I believe that I have mentioned my college-aged son is attending school within a couple of hours of me after having lived several states away during high school. He is starting his sophomore year next week, and he is excited at the thought of the new year.
Last year as a freshman, he signed up with the Naval ROTC (Reserve Officers Training Corps) at a college within the same city as his school. He had to do it this way because his school did not offer it and he wants to join the Marine Corps following his college graduation. This was the best way to achieve that goal provided he earned a scholarship before the end of his sophomore year.
He ended his freshman year both exhilarated and frustrated with his first-year experience. He kicked ass academically and earned a 3.91 grade point average as well as an invitation to join the Honors College following his first semester. His father could only dream about such heights when he wasn’t nursing a hangover during freshman year. His experience with ROTC was positive as well, and he made great strides in his physical conditioning. The frustration came from the fact that he still wasn’t quite up to the fitness levels he needed to reach to be eligible for a scholarship.
So, he went home for the summer determined to do that, and he made significant progress in that area, specifically with his pull-ups. Coming back up here, he was ready to get to work and show his gains to his unit. He was also given the honor of being a squad leader and oversees six other Midshipmen.
I received a phone call from him about an hour ago wanting some advice. He said he was strongly considering transferring to the Army ROTC program that has a detachment at his own school. It is still tied to the same crosstown institution as the NROTC program, but he would only be going over there once or twice a week as opposed to nearly every day.
He said that just three days into the new school year (his school and the other school are on slightly different academic calendars), he is very concerned that his physical fitness efforts have not paid off. He is still near the back of the pack when it comes to the pull-ups, and worries that it will be this way throughout any military career he might have.
He admitted that he chose the Marine route because of the reputation of that branch of the service. As the tagline goes, “The Few, The Proud, The Marines.” It has a particular pull for him. He’s chased after it with a determination I had never seen from him before, and it pains me a little bit to see him struggling with this.
But, his pragmatic side over this has really impressed me. He knows that while the Army is no cake walk from the physical fitness side, it is a little bit easier than the Marines and he may stand a better chance of earning a scholarship this way. The career opportunities in the Army are more plentiful than the Marines, too. The Marines are the smallest branch of the Armed Forces and are very combat focused. The Army (I think) is the largest. And while they are combat focused, too, there are other options. He has a real interest in the PsyOps area of things.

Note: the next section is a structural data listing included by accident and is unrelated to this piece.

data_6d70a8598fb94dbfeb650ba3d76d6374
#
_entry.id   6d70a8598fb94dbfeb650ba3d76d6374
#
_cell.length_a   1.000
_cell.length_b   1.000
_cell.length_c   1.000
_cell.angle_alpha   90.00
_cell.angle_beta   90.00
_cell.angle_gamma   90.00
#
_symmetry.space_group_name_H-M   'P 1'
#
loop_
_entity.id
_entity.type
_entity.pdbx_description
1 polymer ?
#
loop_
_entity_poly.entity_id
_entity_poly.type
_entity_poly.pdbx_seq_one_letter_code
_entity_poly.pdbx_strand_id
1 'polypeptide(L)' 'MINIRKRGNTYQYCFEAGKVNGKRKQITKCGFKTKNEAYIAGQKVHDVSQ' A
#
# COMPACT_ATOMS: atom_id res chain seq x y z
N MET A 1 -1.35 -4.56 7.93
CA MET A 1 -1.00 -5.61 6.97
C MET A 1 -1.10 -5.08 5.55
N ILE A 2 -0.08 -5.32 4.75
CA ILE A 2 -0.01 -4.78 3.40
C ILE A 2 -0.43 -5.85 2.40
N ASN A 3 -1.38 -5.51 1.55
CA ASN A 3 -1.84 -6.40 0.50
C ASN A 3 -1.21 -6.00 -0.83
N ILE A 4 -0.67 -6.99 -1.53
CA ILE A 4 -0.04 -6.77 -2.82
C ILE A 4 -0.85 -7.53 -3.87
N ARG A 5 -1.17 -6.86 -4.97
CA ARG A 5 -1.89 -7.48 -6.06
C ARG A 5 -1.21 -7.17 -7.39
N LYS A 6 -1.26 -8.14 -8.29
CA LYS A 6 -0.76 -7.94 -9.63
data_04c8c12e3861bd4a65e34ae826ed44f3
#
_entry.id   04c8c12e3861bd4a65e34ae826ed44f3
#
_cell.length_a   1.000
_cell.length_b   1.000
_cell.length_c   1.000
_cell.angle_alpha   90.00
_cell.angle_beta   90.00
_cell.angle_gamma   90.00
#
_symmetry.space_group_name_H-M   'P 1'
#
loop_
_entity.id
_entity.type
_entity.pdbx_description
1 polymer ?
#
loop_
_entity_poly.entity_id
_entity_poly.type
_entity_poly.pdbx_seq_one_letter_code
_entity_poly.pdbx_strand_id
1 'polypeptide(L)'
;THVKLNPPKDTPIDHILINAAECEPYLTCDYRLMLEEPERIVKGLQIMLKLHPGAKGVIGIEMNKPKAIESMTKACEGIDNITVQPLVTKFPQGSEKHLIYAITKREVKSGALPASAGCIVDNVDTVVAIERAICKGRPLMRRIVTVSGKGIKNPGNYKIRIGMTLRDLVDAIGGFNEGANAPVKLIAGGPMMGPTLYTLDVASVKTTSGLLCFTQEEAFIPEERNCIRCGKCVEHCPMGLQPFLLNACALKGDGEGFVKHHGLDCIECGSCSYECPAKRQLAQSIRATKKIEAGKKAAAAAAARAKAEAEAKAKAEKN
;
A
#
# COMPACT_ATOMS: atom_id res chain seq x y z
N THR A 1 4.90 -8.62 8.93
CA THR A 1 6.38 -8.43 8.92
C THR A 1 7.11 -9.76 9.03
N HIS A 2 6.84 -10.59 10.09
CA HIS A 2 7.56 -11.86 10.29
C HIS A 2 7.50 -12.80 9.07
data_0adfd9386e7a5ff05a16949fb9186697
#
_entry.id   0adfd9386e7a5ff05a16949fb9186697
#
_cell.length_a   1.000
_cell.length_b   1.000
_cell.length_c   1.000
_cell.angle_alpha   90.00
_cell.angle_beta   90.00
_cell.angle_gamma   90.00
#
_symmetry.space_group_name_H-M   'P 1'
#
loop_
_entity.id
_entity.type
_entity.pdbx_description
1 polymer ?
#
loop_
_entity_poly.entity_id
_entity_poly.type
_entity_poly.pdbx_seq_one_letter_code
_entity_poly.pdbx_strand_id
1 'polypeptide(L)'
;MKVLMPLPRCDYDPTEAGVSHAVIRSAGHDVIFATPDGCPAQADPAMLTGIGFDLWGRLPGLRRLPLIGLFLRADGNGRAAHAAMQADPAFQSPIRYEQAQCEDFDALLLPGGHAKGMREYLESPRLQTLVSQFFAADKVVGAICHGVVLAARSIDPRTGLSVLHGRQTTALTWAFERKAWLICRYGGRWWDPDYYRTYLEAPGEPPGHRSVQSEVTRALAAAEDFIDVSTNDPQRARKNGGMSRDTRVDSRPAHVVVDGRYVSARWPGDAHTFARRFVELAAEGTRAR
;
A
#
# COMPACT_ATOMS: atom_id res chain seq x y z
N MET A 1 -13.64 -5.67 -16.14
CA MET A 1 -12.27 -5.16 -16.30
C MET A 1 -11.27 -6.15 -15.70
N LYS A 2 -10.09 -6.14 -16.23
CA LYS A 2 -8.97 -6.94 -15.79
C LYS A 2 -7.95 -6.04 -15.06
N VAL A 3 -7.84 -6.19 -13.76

So, he is taking a serious look into possibly changing. Now would be the time to do it, though. If he waits much longer, he will be locked in, and that chance would not be available. When he hung up the phone with me, he was going to go to the ROTC office on his campus to pick up some information and talk to someone if they were available. He also has a meeting with the Marine Captain at his unit tomorrow, and he will ask some questions of him.
I’m proud of him for taking this seriously and really thinking things through. I have had a bit of anxiety wondering what might happen if he got through this school year with no scholarship offer. His ROTC days would be over, and he would need to figure something else out. The anxiety still exists even if he goes the Army route because nothing is guaranteed, but he would likely stand a better chance there.
The kid he was in high school would have said “fuck it” a long time ago, and we wouldn’t even be having this conversation. He has come a long way since then, and I am incredibly proud of him. College can be such a time of adjustment. Some don’t handle it all that well (I’m looking in the mirror at that statement), while others adapt and overcome. I’m so pleased that he is among the latter category. I know that no matter what he does, he will do it well.
That’s it for me today. I was sitting here wondering what to write and had given up on the idea of writing anything today when his call came in. I’m glad it did because it inspired me to write. Anyway, I’ll be back later. Thanks for stopping by.